The bewildering speed with which coronavirus has overwhelmed India’s health systems has sparked global alarm over the viral variant that emerged in the subcontinent.
The B.1.617 variant has been blamed by some for the surge in infections in India, which recorded more than 350,000 confirmed cases on Monday alone, a world record for one county in a single day. Health experts believed the true figure was likely to be much higher.
But scientists have urged against leaping to conclusions about the extent to which the variant alone is responsible for the dizzying rise in cases in the past few weeks, which caused 2,800 confirmed deaths in India on Monday alone. They said there was little hard evidence about the virulence and transmissibility of the Indian variant and point to other possible factors.
“Despite the alarming spike in new cases with India’s second wave, there’s simply not enough evidence to place the blame on variants,” said Nancy Jaser, an infectious disease analyst at GlobalData, an analytics company that tracks mutations.
When did the ‘Indian variant’ evolve and how widespread is it?
The Indian B.1.617 variant was first recorded in a global database of viral genomes in early October, just two weeks after the B.1.1.7 variant was originally detected in the UK. B.1.617 has circulated in India since and spread internationally. About 20 countries have reported cases, mainly in travellers from India.
The problem is that, in relation to its population size, India has carried out very little of the whole genome sequencing that is the only reliable way to track the evolution of variants. The extent of the B.1.617 variant’s involvement in India’s outbreak is therefore unknown, though it accounts for about two-thirds of genomes reported from the country to the GISAID global database.
Jeffrey Barrett, director of the Covid-19 Genomics Initiative at the Wellcome Sanger Institute in Cambridge, pointed out that a number of variants were present in India, including the one that originated in Britain.
B.1.1.7, which scientists concluded is more transmissible, was the dominant variant in the Covid-19 wave in the UK in late 2020, and later spread to mainland Europe.
“There’s some evidence of multiple overlapping epidemics happening in India, rather than one monolithic outbreak,” Barrett said. “Which makes sense since it’s a huge, heterogeneous country.”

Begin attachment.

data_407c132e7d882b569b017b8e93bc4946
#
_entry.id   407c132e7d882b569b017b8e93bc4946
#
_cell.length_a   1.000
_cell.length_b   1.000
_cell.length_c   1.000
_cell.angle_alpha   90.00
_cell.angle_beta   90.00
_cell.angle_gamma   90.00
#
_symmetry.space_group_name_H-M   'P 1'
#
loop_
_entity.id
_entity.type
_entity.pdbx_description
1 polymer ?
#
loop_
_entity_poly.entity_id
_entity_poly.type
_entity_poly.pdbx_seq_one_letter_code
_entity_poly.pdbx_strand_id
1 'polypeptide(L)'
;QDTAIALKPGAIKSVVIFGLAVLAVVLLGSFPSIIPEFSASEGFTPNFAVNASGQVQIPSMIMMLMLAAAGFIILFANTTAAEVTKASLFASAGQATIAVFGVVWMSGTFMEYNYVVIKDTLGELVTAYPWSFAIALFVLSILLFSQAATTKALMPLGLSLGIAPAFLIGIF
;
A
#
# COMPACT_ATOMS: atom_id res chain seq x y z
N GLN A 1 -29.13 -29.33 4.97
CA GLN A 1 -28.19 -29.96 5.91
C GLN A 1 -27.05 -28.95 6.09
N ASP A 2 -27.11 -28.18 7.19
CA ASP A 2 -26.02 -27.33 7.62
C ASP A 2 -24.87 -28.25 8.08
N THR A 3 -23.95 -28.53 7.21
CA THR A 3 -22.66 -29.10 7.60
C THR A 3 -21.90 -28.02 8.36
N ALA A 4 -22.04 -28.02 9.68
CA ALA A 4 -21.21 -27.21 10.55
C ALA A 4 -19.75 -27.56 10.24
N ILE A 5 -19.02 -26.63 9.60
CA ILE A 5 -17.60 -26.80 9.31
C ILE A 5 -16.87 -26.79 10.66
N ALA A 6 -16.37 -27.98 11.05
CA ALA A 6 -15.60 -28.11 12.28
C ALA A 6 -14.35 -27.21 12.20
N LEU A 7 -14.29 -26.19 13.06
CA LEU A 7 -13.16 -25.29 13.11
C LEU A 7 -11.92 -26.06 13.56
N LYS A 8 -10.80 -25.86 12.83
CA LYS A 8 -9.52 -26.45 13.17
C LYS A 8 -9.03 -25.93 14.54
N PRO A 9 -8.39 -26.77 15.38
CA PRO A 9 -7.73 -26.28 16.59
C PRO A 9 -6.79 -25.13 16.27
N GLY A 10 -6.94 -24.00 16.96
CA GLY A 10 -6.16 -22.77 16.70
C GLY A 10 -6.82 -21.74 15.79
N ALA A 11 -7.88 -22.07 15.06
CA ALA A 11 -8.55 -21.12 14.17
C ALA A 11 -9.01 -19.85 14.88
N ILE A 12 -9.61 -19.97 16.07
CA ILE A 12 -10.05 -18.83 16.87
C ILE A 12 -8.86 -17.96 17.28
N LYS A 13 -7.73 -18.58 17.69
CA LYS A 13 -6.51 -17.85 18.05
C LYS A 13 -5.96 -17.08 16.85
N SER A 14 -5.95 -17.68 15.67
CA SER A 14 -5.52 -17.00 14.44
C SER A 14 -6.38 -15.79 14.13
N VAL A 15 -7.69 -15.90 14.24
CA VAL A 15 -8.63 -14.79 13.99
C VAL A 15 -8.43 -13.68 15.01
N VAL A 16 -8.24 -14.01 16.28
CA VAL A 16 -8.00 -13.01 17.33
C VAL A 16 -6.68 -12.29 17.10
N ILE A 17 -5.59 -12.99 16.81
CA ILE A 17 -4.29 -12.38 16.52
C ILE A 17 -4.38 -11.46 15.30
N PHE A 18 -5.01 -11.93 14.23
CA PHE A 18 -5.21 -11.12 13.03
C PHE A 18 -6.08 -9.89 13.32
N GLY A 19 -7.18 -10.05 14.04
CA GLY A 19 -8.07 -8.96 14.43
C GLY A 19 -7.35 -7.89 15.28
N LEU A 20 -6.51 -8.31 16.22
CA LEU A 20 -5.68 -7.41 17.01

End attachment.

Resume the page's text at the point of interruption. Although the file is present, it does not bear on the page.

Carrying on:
Is B.1.617 is particularly virulent or transmissible?
The original B.1.617 variant has 13 genetic mutations that result in changes to the virus. These include two in the spike protein that has been linked in other variants (such as those identified in South Africa and Brazil) to increased transmissibility and ability to escape immunity conferred by vaccination or prior infection. But there is not yet enough evidence either from epidemiological studies or laboratory experiments to confirm this is also the case for B.1.617.
“You have to look at these things without panicking,” Barrett said. “The fact that [the variant that originated in India] has not yet spread [widely] in the UK, even though it has been on British shores since February, suggests it’s not likely to be as transmissible as B.1.1.7.”
Adding to the uncertainty, B.1.617 is itself “evolving and diverging over time”, according to Sharon Peacock, director of the Covid-19 UK Genomics Consortium. Scientists have already detected three descendant lineages — called B.1.617.1, B.1.617.2 and B.1.617.3 — with slightly different mutations. The practical implications of these strains are unknown.
References in the media and online to “double mutations” in the B.1.617 variant were “inaccurate, have no specific meaning and should be avoided”, Peacock added.
Will vaccines be less effective against B.1.617 than against other variants?
Again, it is unclear. The vaccines developed to combat the original coronavirus that emerged in Wuhan in 2019 seem to work as well against the B.1.1.7 variant that emerged in the UK, although they appear to be less effective against the variants that originated in South Africa and Brazil.
“Whether they will maintain efficacy against the new variants springing up in India is not yet clear but it is . . . likely that they will have at least some efficacy,” said Peter English, a retired consultant in communicable disease control based in the UK.
As only about 10 per cent of India’s population has been vaccinated, “the variants are not yet under strong pressure from vaccine immunity so there is no great pressure for vaccine escape mutants to arise”, he added.
If the new variant is not the main cause of India’s Covid-19 crisis, what else might be responsible?
India’s evolving coronavirus crisis has also been driven by other factors, including its low vaccination rate and limited hospital capacity, as well as decisions made by leaders such as Prime Minister Narendra Modi, and the tolerance of large political and religious gatherings.
“There has been a lot of focus on the B.1.617 variant,” said Michael Head, senior research fellow in global health at Southampton University in the UK. “But it’s the mixing of susceptible populations that ultimately drives the transmission of respiratory infectious diseases.”
He pointed to mass gatherings in India in March and April associated with political campaigns, international cricket matches between India and England “with full stadiums and few wearing masks”, and several large religious festivals, such as the Kumbh Mela, an event attended by millions.
The Hajj pilgrimage in Saudi Arabia and traditional New Year celebrations in China were reduced in size to a much greater extent than the Kumbh Mela, Head pointed out.
“India may have scaled back on their celebrations a little but millions have been gathering for Kumbh Mela across different sites, and thousands of new coronavirus cases are already confirmed in revellers,” he said.